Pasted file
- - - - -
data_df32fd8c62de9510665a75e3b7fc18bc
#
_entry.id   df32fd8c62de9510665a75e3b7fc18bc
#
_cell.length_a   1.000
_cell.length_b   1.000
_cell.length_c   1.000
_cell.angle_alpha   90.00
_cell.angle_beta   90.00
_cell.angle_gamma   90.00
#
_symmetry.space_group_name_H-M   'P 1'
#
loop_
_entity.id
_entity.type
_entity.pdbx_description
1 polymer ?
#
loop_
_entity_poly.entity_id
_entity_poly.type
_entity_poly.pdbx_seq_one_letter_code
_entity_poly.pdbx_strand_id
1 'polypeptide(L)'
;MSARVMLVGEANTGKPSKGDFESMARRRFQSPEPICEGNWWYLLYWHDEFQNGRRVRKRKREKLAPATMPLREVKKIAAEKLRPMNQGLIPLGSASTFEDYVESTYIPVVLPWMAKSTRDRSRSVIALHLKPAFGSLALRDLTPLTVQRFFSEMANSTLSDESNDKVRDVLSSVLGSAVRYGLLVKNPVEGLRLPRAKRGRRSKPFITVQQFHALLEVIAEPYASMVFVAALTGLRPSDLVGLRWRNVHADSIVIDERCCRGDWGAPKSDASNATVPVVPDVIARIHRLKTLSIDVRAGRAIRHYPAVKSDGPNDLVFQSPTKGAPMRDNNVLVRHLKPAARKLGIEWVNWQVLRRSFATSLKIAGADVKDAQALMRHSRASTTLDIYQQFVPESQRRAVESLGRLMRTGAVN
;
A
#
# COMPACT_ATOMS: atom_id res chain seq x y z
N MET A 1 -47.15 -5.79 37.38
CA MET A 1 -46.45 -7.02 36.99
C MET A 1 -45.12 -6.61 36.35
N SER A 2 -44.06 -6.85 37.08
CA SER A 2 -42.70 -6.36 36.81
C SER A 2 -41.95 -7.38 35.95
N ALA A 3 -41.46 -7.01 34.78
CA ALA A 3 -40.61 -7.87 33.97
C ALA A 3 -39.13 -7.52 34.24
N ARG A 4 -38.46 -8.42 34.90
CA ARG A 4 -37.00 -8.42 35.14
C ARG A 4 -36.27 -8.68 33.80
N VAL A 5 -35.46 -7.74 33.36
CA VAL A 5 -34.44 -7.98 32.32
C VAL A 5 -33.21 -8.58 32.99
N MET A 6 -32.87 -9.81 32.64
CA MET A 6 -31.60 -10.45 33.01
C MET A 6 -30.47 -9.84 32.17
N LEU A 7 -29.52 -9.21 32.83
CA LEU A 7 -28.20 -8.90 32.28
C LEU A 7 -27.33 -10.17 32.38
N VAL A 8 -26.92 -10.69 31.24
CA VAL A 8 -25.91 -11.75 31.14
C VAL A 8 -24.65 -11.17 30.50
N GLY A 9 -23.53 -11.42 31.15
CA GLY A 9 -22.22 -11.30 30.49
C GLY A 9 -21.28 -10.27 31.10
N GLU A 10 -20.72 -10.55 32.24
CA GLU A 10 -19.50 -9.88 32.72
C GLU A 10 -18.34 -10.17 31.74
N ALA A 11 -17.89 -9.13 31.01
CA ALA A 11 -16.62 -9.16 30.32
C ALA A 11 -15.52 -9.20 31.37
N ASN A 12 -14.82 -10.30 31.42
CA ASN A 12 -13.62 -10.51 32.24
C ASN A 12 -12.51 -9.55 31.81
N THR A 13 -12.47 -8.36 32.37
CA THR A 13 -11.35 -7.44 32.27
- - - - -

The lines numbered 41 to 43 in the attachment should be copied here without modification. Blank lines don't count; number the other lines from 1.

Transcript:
CA ARG A 4 -37.00 -8.42 35.14
C ARG A 4 -36.27 -8.68 33.80
N VAL A 5 -35.46 -7.74 33.36